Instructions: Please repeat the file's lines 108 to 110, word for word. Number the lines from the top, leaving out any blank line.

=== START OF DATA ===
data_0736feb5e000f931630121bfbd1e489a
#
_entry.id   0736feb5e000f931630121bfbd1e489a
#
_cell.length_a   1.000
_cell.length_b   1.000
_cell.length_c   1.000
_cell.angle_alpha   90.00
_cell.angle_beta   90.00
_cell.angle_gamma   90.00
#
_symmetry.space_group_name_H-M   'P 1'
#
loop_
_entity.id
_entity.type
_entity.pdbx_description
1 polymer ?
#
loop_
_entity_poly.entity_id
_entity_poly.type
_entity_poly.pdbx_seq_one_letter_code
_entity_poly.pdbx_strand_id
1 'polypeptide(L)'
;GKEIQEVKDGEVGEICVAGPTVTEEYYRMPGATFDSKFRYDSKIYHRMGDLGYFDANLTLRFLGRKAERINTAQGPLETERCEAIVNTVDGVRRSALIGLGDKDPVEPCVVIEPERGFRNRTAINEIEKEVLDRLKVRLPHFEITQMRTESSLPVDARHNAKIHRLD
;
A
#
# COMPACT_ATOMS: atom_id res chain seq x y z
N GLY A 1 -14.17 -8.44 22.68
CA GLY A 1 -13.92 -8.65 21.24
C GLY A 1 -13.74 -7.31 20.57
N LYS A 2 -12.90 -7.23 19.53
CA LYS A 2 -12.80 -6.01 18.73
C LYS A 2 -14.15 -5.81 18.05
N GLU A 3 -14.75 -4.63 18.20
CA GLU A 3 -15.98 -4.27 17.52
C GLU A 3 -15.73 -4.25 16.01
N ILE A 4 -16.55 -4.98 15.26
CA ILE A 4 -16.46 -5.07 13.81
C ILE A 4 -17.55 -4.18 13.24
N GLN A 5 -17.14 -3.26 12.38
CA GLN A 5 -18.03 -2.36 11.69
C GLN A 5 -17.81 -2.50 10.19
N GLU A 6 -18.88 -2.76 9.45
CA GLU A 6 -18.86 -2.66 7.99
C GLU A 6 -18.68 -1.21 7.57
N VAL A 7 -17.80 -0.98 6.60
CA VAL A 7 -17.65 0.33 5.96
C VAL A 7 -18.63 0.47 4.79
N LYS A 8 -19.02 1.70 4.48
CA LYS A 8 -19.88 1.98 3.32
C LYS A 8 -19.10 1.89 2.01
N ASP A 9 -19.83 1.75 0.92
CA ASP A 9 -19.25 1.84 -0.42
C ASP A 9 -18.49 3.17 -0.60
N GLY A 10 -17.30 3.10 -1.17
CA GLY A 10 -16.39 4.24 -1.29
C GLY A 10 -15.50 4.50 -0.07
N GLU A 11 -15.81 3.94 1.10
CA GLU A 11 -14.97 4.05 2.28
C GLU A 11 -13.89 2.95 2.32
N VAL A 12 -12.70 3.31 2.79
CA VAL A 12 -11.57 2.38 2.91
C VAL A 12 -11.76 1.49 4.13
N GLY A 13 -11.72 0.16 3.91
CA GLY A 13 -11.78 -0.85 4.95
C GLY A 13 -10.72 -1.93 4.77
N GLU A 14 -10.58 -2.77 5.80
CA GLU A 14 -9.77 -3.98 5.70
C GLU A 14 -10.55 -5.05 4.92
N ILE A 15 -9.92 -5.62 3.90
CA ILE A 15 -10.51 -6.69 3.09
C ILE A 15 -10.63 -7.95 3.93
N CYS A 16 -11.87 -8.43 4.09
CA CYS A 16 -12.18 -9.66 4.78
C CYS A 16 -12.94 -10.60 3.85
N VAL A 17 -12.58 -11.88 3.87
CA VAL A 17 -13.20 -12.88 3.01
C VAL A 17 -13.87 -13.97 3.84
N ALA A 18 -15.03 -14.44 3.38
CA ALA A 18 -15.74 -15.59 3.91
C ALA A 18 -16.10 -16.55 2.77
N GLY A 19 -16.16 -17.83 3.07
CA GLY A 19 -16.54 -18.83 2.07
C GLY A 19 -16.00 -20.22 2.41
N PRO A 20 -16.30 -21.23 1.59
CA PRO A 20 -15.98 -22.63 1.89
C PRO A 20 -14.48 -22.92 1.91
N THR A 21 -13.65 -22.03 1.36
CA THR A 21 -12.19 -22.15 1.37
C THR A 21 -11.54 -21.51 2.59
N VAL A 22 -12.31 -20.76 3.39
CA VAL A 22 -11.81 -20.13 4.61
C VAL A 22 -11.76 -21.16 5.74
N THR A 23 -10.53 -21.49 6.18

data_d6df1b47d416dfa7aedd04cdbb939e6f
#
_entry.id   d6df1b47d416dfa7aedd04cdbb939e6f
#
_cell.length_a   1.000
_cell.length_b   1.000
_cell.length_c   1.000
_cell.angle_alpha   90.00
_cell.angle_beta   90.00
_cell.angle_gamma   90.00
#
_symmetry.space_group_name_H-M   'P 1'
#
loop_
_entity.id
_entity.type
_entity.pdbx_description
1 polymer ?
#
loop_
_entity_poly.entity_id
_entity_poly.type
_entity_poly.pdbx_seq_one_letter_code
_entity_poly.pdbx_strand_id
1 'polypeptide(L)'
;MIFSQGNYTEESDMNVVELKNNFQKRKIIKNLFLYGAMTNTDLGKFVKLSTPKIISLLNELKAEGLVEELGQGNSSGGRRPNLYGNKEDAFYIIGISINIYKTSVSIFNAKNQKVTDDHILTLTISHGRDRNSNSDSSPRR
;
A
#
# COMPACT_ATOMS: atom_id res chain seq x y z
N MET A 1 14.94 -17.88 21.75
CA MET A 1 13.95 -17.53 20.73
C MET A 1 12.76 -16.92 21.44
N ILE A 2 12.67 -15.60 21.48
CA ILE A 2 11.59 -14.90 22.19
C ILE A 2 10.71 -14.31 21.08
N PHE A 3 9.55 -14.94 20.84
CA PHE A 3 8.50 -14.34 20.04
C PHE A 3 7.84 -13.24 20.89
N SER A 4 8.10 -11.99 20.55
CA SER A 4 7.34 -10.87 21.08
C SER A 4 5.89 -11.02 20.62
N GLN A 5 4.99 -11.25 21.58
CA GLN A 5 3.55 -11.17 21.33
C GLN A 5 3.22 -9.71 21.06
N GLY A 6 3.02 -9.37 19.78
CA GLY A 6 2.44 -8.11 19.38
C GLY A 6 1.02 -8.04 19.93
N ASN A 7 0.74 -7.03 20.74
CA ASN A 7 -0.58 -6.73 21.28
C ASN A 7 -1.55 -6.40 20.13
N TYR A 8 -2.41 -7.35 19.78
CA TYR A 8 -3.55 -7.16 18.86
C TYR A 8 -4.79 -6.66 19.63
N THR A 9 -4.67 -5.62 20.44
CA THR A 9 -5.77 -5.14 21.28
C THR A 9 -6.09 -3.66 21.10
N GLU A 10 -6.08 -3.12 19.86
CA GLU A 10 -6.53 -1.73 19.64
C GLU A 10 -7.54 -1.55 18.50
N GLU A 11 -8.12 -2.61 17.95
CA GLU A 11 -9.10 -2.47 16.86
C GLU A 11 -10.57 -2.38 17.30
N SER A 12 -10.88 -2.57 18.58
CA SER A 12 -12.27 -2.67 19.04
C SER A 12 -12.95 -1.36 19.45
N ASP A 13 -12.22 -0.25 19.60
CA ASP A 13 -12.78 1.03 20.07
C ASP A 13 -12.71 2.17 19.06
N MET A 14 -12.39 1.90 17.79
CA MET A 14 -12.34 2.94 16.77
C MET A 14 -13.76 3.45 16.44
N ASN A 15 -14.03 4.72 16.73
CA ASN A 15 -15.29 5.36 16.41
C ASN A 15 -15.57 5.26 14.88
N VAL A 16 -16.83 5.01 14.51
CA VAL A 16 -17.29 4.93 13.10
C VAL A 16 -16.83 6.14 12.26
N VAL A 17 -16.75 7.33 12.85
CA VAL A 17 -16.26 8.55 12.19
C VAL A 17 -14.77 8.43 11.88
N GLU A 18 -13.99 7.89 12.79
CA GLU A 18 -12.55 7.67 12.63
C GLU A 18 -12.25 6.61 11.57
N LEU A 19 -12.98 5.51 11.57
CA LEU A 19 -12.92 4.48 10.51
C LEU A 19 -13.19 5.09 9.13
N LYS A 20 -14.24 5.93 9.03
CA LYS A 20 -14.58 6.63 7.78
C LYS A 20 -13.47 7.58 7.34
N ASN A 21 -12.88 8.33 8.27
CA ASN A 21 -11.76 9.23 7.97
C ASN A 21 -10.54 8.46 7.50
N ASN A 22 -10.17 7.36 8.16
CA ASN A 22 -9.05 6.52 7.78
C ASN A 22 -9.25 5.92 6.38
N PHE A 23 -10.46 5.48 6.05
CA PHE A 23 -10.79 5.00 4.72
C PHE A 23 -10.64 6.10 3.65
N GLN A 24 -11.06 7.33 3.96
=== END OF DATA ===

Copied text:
#
_symmetry.space_group_name_H-M   'P 1'
#